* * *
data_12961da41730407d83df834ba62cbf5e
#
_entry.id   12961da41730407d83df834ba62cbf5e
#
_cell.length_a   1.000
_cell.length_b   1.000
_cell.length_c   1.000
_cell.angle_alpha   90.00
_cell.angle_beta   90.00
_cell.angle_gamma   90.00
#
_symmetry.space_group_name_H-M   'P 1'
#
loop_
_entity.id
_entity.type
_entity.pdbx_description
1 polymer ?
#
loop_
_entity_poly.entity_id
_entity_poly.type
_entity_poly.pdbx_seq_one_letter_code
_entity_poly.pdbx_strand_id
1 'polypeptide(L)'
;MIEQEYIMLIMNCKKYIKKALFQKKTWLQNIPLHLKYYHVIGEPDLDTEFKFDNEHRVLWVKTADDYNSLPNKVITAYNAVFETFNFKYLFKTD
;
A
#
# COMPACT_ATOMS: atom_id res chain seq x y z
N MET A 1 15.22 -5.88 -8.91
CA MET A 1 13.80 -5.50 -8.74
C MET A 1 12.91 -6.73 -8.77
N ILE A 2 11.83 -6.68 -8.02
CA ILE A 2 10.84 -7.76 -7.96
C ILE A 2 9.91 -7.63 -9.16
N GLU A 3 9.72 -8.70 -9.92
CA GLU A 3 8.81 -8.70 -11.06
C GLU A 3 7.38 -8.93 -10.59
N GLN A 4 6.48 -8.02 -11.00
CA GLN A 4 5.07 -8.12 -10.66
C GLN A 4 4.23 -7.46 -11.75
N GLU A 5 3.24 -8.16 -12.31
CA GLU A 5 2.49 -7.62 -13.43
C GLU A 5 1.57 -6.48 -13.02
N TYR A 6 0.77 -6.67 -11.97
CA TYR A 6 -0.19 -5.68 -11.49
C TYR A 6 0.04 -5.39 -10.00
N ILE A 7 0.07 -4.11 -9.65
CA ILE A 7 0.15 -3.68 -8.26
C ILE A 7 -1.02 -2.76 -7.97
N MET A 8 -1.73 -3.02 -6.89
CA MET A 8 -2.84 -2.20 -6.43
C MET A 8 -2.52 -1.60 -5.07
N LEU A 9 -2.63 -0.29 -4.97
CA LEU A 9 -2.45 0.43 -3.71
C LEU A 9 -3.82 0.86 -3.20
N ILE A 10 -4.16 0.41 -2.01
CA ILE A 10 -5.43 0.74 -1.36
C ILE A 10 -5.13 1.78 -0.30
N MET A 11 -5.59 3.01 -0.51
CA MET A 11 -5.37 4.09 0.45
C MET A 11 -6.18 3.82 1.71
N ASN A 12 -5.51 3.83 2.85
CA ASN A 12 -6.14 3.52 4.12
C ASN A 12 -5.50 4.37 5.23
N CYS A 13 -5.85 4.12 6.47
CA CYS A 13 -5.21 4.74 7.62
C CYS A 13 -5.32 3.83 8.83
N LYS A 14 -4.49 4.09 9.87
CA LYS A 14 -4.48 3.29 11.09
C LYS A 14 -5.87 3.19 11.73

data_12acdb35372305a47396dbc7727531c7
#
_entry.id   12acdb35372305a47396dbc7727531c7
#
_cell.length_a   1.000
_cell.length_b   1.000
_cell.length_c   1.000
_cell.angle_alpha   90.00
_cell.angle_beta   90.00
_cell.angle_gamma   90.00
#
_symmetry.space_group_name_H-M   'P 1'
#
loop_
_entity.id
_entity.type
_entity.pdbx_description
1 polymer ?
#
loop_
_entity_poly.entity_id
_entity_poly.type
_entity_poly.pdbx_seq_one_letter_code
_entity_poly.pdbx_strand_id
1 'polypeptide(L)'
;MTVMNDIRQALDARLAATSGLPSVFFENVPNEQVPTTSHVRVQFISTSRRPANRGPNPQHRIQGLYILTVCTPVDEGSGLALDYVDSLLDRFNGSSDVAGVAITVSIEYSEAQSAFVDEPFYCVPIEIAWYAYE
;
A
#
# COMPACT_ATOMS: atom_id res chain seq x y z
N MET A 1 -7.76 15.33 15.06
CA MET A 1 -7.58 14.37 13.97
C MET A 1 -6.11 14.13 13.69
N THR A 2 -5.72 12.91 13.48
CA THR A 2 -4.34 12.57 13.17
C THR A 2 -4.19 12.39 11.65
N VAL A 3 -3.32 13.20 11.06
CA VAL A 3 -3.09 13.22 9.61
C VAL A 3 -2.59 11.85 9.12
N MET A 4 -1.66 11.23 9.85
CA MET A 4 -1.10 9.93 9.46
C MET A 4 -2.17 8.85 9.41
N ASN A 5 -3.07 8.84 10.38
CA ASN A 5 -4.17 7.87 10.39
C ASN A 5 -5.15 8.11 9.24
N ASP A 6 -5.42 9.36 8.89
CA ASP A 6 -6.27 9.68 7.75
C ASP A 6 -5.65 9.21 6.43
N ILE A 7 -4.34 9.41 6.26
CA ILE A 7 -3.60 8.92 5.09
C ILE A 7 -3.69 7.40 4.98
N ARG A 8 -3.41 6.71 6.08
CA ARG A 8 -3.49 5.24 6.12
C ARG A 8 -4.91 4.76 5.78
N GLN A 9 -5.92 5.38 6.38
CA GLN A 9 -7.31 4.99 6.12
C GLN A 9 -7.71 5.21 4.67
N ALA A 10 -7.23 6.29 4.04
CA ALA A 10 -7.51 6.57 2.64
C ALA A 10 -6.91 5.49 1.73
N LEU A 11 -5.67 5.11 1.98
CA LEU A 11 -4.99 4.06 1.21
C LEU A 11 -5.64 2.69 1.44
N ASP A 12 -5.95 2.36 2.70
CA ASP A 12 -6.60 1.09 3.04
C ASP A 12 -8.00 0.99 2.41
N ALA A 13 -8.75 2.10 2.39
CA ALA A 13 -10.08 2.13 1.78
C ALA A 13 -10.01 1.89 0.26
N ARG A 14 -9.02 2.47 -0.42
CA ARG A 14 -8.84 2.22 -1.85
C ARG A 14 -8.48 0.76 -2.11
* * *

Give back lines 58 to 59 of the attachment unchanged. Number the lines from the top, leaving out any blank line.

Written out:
N ILE A 10 -4.16 0.41 -2.01
CA ILE A 10 -5.43 0.74 -1.36